If you pay any attention to the mechanics of playing a record, you will quickly discover that some of the physics involved will induce a migraine (and I’m not even referring to the immortal Calvin and Hobbes strip discussing the different speeds on the same record). The pressure exerted by a stylus on the groove of a record is in excess of 300lbs per square inch and during dynamic passages, the lateral forces from the groove wall on the stylus are staggeringly high. What looks calm and sedate from your listening position is anything but.
One force that your turntable has to deal with is a simple function of how a record works. As the stylus tracks the groove of the record towards the centre, the force on the outer edge of the stylus increases as it is ‘steered’ toward the centre of the record. Over the lifetime of the stylus, this will produce uneven wear on the diamond. In some cases, the force being applied will cause the arm to jump and fail to follow the record correctly.
Happily, the solution to this is built into the bulk of players on sale today and it is usually referred to as the “anti-skate mechanism”. Anti-skate is a process by which a degree of “counter rotational torque” is applied to the arm to centre the stylus in the groove of the record. “Counter rotational torque” is a posh way of saying that a mechanism pulls against the arm as it moves inwards, nullifying the force as it moves towards the centre of the record. The amount of force involved is not particularly large- rarely more than two grams of weight in total- but as noted, two grams in the crazy world at the end of a stylus is a great deal of force.
Anti-skate mechanisms come in two broad categories. The first are systems that rely on a small counterweight to apply the required force. The weight is usually suspended on a line and pulley arrangement and the movement of the arm at the pivot will raise the weight up the pulley. The amount of force exerted is adjusted by moving the end of the line nearer to or further from the pivot point of the arm- the further the distance to the pivot, the more force is being exerted. The second are systems that rely on small spring system that provides a degree of resistance on the arm as it moves across the record. The amount of force can usually be adjusted via a rotary control on the side of the arm.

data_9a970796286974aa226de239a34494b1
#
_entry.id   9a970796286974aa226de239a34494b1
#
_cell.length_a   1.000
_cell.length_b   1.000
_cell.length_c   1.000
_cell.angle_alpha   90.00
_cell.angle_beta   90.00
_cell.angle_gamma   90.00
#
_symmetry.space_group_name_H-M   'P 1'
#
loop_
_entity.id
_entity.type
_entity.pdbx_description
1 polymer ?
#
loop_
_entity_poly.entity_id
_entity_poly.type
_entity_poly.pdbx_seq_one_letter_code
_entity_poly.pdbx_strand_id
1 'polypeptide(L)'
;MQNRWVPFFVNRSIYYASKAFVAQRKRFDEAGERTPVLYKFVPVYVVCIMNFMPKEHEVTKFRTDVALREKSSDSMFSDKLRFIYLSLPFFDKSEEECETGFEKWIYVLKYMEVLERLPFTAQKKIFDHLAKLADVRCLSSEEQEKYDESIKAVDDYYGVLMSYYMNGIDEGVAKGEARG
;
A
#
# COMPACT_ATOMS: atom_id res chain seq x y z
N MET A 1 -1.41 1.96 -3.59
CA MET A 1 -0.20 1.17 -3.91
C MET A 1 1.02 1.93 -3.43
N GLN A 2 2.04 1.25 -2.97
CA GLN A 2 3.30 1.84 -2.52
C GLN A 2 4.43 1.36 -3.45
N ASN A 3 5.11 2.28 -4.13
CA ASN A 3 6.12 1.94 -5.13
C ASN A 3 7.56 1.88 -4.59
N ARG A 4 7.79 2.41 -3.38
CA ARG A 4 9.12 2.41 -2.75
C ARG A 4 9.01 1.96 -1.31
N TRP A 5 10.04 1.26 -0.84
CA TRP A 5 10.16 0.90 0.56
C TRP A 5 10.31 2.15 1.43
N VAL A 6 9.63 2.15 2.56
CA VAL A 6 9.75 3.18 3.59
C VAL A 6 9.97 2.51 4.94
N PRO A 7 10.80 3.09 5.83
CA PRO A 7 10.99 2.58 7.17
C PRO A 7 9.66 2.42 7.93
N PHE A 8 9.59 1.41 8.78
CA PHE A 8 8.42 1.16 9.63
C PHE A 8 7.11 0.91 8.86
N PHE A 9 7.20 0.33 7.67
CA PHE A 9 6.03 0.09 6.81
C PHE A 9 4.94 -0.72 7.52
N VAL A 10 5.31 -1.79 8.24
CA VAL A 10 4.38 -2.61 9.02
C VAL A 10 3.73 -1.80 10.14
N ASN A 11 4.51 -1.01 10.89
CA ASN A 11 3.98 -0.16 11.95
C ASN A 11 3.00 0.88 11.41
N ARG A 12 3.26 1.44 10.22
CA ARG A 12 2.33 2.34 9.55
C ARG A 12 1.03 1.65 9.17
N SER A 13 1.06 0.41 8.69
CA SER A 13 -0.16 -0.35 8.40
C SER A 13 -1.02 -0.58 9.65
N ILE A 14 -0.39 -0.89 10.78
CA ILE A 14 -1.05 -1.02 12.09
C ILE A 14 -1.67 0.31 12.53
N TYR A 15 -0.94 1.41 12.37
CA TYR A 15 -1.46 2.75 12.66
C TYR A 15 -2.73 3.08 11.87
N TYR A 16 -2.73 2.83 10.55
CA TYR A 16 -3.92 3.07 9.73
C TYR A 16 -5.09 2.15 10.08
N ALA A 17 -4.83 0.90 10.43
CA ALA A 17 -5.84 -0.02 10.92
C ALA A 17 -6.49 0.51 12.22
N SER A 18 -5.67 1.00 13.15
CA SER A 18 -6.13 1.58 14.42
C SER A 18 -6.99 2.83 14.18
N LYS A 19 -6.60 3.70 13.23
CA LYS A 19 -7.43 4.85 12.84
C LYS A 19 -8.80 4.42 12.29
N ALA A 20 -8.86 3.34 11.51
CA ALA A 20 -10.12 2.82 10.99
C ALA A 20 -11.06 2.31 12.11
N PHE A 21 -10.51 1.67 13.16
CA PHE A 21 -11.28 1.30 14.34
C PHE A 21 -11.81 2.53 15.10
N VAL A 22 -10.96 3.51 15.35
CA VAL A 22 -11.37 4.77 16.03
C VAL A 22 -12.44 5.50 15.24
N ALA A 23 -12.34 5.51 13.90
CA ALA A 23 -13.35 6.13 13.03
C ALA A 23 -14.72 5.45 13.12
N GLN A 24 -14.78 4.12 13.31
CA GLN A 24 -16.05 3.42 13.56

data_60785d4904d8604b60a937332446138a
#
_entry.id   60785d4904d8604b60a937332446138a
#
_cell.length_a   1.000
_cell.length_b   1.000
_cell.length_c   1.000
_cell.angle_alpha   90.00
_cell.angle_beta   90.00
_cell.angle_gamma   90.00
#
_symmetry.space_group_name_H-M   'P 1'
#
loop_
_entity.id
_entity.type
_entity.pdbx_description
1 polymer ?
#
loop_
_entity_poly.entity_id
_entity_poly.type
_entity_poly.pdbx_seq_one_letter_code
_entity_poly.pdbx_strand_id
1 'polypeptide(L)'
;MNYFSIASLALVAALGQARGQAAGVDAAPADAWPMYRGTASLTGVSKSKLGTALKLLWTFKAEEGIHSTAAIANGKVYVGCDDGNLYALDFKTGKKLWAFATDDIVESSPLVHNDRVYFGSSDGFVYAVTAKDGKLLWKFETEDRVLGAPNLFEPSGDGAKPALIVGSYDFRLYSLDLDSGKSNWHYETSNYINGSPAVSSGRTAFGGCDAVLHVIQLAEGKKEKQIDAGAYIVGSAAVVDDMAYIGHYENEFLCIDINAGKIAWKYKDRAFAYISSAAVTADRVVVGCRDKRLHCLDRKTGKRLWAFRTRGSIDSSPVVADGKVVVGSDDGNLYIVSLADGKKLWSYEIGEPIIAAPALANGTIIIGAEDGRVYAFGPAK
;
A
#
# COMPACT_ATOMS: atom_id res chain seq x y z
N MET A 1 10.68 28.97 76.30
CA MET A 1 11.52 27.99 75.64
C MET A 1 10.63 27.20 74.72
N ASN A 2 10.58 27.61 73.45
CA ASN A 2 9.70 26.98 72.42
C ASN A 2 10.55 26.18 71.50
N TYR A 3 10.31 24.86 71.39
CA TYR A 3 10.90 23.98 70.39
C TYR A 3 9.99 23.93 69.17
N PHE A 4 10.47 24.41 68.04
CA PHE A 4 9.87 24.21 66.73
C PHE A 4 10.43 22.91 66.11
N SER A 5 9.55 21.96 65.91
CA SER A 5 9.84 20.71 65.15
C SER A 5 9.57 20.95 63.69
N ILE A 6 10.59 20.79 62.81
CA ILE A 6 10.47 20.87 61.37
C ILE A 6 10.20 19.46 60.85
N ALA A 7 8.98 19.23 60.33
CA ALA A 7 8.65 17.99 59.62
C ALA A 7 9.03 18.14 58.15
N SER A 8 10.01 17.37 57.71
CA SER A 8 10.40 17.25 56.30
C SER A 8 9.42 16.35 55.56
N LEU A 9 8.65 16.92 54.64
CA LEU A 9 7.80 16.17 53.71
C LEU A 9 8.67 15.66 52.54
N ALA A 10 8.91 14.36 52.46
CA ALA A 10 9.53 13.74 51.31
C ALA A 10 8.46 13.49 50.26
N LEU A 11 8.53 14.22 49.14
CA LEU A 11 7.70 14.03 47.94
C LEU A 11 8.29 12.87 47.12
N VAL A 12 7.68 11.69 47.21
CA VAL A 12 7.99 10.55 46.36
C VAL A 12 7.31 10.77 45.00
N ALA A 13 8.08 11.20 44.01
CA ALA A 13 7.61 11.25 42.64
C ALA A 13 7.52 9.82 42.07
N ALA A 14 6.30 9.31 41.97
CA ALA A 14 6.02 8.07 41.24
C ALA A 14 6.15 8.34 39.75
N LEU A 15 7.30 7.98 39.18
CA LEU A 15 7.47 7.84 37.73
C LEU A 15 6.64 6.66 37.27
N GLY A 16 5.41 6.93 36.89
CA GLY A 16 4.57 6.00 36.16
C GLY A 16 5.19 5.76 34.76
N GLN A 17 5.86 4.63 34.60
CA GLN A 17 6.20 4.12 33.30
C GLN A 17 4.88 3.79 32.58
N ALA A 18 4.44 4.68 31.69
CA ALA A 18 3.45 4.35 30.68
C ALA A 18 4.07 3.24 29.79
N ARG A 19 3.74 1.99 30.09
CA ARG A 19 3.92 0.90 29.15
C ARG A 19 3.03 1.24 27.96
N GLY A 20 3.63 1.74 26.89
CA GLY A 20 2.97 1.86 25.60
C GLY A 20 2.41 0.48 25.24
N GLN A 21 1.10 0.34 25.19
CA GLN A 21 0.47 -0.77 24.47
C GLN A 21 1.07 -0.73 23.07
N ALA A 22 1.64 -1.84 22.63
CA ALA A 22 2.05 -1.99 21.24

While completely different, both of these mechanisms have exactly the same effect. Needless to say, because this industry has managed to turn pretty much every aspect of turntable design into an argument, there are keen advocates of both systems. Counterweight anti-skate systems can look a bit crude and be almighty dust traps but they do have some advantages. The force they exert is extremely consistent from the start of the record to the end because the resistance of the weight and line is constant regardless of position. Of course, just to make life difficult, it’s worth noting that the force the record applies on the stylus isn’t constant so all consistency actually does is ensure that the force is exerted at the same level rather than create a perfect response.
By contrast a spring system will rarely exert absolutely consistent resistance because the mechanical resistance of the spring is not completely constant as it expands and contracts (and it will change as the spring ages). Equally, while counterweight systems are a little approximate, spring systems are marked and set with a degree of confidence (although, just how accurate the dial is does vary a lot from arm to arm).